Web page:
The disciples’ unbelief didn’t last long since they soon came face to face with the Messiah himself.
Interestingly, Matthew claims that the women touched Him, while John claims that they did not, and both Mark and Luke make no mention of it at all.
Jesus In Galilee
“However, he assured them, ‘Do not be worried.'” You are on the lookout for Jesus of Nazareth, who was crucified. He has resurrected from the dead! He isn’t in the room. Take a look at the location where they buried Him. but instead of departing, tell His disciples—as well as Peter—that He is going ahead of you into Galilee, and there you will see Him, as He promised you.” Mark 16:6-7 is an example of a parable. In Mark 16, Mary Magdalene returns to the disciples to inform them that she has seen Jesus alive and well again and that they must travel to Galilee to meet him.
When this happened, according to Matthew 28:16, they immediately traveled to Galilee.
However, it appears that they did go, and that they discovered Jesus there, exactly as He had promised.
According to 1 Corinthians 15:6-7, where Paul recounts a huge assembly of disciples, “After that, He was seen by more than five hundred brethren at the same time,” this is consistent.
Later That Same Day
During the same day of Mary Magdalene’s vision of Jesus, as well as following the assembly in Galilee, Jesus appears two more times. For starters, in Luke 24:13-32, we learn about two disciples who are on their way to a place named Emmaus. It was a small village located approximately seven miles outside of Jerusalem. On their trip to this town, they came across someone who they mistook for a man, but who turned out to be Jesus, who they were completely unaware of. It was during this stroll and conversation that they learned the story of Christ’s death and resurrection.
- It was late in the afternoon by then, and the disciples invited Him to remain for dinner with them.
- It was at this point that the disciples’ eyes were enlightened, and they knew who the stranger really was.
- We may presume that Jesus appeared to the rest of the disciples, with the exception of Thomas, soon afterward.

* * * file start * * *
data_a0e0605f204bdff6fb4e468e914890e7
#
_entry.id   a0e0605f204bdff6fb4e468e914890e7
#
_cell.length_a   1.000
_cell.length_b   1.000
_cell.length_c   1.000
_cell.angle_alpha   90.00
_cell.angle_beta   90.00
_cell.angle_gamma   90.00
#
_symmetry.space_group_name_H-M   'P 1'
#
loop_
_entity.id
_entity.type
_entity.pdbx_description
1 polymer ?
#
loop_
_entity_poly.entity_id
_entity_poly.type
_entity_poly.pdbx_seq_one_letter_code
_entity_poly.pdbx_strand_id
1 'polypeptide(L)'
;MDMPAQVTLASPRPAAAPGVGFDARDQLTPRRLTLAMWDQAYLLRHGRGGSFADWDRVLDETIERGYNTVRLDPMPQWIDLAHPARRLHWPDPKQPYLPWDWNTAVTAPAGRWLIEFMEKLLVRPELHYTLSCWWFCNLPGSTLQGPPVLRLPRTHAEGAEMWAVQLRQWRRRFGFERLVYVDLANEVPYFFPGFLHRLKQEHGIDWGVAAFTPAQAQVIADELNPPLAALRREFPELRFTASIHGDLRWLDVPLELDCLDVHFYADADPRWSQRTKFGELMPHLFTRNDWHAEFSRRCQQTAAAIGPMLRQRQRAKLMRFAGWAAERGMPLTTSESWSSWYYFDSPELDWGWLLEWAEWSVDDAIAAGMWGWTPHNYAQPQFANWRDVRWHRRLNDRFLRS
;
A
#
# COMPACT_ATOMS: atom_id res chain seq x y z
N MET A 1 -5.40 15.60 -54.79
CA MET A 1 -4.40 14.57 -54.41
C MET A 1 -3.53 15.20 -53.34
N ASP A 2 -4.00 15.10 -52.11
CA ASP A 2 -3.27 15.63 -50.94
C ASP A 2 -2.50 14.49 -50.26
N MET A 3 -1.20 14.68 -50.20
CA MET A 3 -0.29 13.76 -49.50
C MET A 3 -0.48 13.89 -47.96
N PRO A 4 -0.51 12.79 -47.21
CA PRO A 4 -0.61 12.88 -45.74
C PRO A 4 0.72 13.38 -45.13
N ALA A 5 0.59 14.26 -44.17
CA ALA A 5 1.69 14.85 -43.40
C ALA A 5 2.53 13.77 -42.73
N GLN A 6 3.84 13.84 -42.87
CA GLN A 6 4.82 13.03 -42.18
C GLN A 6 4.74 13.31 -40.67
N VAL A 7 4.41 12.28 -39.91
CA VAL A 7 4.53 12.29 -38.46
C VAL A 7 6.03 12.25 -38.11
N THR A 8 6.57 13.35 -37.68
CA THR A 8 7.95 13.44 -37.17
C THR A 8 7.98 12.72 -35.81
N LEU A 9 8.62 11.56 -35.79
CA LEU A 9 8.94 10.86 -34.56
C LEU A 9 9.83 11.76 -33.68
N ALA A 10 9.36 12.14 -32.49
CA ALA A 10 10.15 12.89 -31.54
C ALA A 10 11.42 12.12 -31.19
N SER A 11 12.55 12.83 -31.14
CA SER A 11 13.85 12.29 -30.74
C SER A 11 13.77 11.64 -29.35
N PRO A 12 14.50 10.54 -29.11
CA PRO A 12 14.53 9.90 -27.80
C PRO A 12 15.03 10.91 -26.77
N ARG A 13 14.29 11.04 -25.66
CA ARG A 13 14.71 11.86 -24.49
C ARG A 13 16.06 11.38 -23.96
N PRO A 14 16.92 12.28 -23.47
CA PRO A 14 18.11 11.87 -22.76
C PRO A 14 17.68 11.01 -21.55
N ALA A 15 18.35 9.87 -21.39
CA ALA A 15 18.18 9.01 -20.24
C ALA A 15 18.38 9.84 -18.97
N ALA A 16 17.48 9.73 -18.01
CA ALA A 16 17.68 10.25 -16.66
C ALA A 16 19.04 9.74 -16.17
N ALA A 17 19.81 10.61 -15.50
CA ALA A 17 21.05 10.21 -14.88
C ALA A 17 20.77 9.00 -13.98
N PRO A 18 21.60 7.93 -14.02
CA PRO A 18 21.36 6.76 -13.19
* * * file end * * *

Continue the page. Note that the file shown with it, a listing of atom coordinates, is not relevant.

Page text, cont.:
- John 20:19 tells us that it was late at night at this point, and the disciples had gathered behind locked doors because they were fearful of Jewish persecution (recall how Peter was badgered around the fire the night he rejected Jesus three times?).
- It did not take place on Pentecost, as most people think, which was the day Jesus ascended to heaven.
- When Jesus finished speaking, He breathed on them and said, ‘Receive the Holy Spirit.'” In John 20:22, He adds, “And when He had finished speaking, He breathed on them and said, ‘Receive the Holy Spirit.” If you forgive the sins of another, that person will also be pardoned.
Breakfast at the Beach
By this point, Jesus had paid four separate visits to His followers. The fifth occasion occurred on the eighth day following His resurrection. The Gospel of John records Jesus paying a visit to seven of His disciples in the Sea of Tiberias while they were out fishing one morning in the book of John. This is another well-known scene in which Jesus (in disguise once more) inquires of His disciples as to whether or not they had caught any fish. As you recall, they responded with a “No.” Consequently, Jesus instructs them to “cast your net on the right side of the boat, and you will catch some.” Despite the fact that many pastors and professors have thought they were, the Bible does not tell us how long the disciples had been fishing or if they were dissatisfied and fatigued from not having caught anything.
Following that, Jesus pulls Peter away and commands him to tend to His sheep, which he promptly does.